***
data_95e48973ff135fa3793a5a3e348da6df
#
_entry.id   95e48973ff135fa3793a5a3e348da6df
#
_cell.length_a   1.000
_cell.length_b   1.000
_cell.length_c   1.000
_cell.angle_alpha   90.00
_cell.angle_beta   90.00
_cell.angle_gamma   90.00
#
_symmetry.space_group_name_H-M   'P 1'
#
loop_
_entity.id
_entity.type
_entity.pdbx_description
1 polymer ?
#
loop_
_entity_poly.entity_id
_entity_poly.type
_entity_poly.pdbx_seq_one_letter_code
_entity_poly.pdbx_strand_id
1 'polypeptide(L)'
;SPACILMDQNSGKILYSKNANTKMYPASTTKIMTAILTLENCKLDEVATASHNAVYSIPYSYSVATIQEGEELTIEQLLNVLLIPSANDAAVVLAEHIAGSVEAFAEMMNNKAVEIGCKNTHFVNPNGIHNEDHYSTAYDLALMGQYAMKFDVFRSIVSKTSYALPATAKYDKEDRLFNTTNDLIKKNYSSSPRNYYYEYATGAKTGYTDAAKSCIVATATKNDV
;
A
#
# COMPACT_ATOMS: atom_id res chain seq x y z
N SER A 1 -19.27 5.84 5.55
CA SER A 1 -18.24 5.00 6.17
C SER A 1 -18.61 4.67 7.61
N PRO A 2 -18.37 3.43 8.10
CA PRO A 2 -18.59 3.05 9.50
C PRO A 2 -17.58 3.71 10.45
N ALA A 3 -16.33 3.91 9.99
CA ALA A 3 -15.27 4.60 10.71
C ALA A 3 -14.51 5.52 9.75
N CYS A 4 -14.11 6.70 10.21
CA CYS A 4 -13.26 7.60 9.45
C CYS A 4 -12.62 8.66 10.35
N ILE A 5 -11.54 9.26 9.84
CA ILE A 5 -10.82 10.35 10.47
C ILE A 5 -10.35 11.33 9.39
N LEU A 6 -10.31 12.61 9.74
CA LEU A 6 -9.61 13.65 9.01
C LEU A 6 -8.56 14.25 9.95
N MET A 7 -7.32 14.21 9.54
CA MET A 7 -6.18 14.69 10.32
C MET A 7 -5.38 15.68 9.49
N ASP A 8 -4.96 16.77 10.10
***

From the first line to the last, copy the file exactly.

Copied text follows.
data_95e48973ff135fa3793a5a3e348da6df
#
_entry.id   95e48973ff135fa3793a5a3e348da6df
#
_cell.length_a   1.000
_cell.length_b   1.000
_cell.length_c   1.000
_cell.angle_alpha   90.00
_cell.angle_beta   90.00
_cell.angle_gamma   90.00
#
_symmetry.space_group_name_H-M   'P 1'
#
loop_
_entity.id
_entity.type
_entity.pdbx_description
1 polymer ?
#
loop_
_entity_poly.entity_id
_entity_poly.type
_entity_poly.pdbx_seq_one_letter_code
_entity_poly.pdbx_strand_id
1 'polypeptide(L)'
;SPACILMDQNSGKILYSKNANTKMYPASTTKIMTAILTLENCKLDEVATASHNAVYSIPYSYSVATIQEGEELTIEQLLNVLLIPSANDAAVVLAEHIAGSVEAFAEMMNNKAVEIGCKNTHFVNPNGIHNEDHYSTAYDLALMGQYAMKFDVFRSIVSKTSYALPATAKYDKEDRLFNTTNDLIKKNYSSSPRNYYYEYATGAKTGYTDAAKSCIVATATKNDV
;
A
#
# COMPACT_ATOMS: atom_id res chain seq x y z
N SER A 1 -19.27 5.84 5.55
CA SER A 1 -18.24 5.00 6.17
C SER A 1 -18.61 4.67 7.61
N PRO A 2 -18.37 3.43 8.10
CA PRO A 2 -18.59 3.05 9.50
C PRO A 2 -17.58 3.71 10.45
N ALA A 3 -16.33 3.91 9.99
CA ALA A 3 -15.27 4.60 10.71
C ALA A 3 -14.51 5.52 9.75
N CYS A 4 -14.11 6.70 10.21
CA CYS A 4 -13.26 7.60 9.45
C CYS A 4 -12.62 8.66 10.35
N ILE A 5 -11.54 9.26 9.84
CA ILE A 5 -10.82 10.35 10.47
C ILE A 5 -10.35 11.33 9.39
N LEU A 6 -10.31 12.61 9.74
CA LEU A 6 -9.61 13.65 9.01
C LEU A 6 -8.56 14.25 9.95
N MET A 7 -7.32 14.21 9.54
CA MET A 7 -6.18 14.69 10.32
C MET A 7 -5.38 15.68 9.49
N ASP A 8 -4.96 16.77 10.10